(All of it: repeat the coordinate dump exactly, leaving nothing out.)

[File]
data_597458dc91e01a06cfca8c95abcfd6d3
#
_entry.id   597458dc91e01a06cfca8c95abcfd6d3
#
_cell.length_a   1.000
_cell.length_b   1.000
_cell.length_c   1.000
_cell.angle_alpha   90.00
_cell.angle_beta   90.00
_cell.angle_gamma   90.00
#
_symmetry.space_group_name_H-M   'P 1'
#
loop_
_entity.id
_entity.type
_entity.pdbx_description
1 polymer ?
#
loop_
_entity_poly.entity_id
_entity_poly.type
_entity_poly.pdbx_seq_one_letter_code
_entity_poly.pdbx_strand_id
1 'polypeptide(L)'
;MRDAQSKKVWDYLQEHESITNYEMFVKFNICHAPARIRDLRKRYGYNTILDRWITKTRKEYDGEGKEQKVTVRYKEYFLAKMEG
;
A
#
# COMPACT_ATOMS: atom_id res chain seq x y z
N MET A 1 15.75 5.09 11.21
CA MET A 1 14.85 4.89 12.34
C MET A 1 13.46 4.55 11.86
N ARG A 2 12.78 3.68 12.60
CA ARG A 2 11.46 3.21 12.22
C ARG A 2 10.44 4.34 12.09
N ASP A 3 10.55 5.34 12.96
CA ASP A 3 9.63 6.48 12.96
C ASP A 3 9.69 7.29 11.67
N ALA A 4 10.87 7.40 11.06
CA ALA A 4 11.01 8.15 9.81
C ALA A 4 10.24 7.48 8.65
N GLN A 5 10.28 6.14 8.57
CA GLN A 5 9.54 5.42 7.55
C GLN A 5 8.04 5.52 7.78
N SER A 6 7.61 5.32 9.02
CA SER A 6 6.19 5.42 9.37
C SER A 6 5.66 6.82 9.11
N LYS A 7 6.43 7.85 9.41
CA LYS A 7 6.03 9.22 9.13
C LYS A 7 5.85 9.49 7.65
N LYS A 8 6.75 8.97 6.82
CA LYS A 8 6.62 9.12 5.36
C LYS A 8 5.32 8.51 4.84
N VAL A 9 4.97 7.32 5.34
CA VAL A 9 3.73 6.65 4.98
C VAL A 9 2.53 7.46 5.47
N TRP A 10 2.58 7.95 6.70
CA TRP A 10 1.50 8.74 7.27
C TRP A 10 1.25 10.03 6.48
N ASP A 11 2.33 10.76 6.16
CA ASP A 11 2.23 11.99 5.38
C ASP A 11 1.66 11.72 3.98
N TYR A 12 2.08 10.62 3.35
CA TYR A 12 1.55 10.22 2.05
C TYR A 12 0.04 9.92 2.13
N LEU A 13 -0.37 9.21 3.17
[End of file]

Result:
data_597458dc91e01a06cfca8c95abcfd6d3
#
_entry.id   597458dc91e01a06cfca8c95abcfd6d3
#
_cell.length_a   1.000
_cell.length_b   1.000
_cell.length_c   1.000
_cell.angle_alpha   90.00
_cell.angle_beta   90.00
_cell.angle_gamma   90.00
#
_symmetry.space_group_name_H-M   'P 1'
#
loop_
_entity.id
_entity.type
_entity.pdbx_description
1 polymer ?
#
loop_
_entity_poly.entity_id
_entity_poly.type
_entity_poly.pdbx_seq_one_letter_code
_entity_poly.pdbx_strand_id
1 'polypeptide(L)'
;MRDAQSKKVWDYLQEHESITNYEMFVKFNICHAPARIRDLRKRYGYNTILDRWITKTRKEYDGEGKEQKVTVRYKEYFLAKMEG
;
A
#
# COMPACT_ATOMS: atom_id res chain seq x y z
N MET A 1 15.75 5.09 11.21
CA MET A 1 14.85 4.89 12.34
C MET A 1 13.46 4.55 11.86
N ARG A 2 12.78 3.68 12.60
CA ARG A 2 11.46 3.21 12.22
C ARG A 2 10.44 4.34 12.09
N ASP A 3 10.55 5.34 12.96
CA ASP A 3 9.63 6.48 12.96
C ASP A 3 9.69 7.29 11.67
N ALA A 4 10.87 7.40 11.06
CA ALA A 4 11.01 8.15 9.81
C ALA A 4 10.24 7.48 8.65
N GLN A 5 10.28 6.14 8.57
CA GLN A 5 9.54 5.42 7.55
C GLN A 5 8.04 5.52 7.78
N SER A 6 7.61 5.32 9.02
CA SER A 6 6.19 5.42 9.37
C SER A 6 5.66 6.82 9.11
N LYS A 7 6.43 7.85 9.41
CA LYS A 7 6.03 9.22 9.13
C LYS A 7 5.85 9.49 7.65
N LYS A 8 6.75 8.97 6.82
CA LYS A 8 6.62 9.12 5.36
C LYS A 8 5.32 8.51 4.84
N VAL A 9 4.97 7.32 5.34
CA VAL A 9 3.73 6.65 4.98
C VAL A 9 2.53 7.46 5.47
N TRP A 10 2.58 7.95 6.70
CA TRP A 10 1.50 8.74 7.27
C TRP A 10 1.25 10.03 6.48
N ASP A 11 2.33 10.76 6.16
CA ASP A 11 2.23 11.99 5.38
C ASP A 11 1.66 11.72 3.98
N TYR A 12 2.08 10.62 3.35
CA TYR A 12 1.55 10.22 2.05
C TYR A 12 0.04 9.92 2.13
N LEU A 13 -0.37 9.21 3.17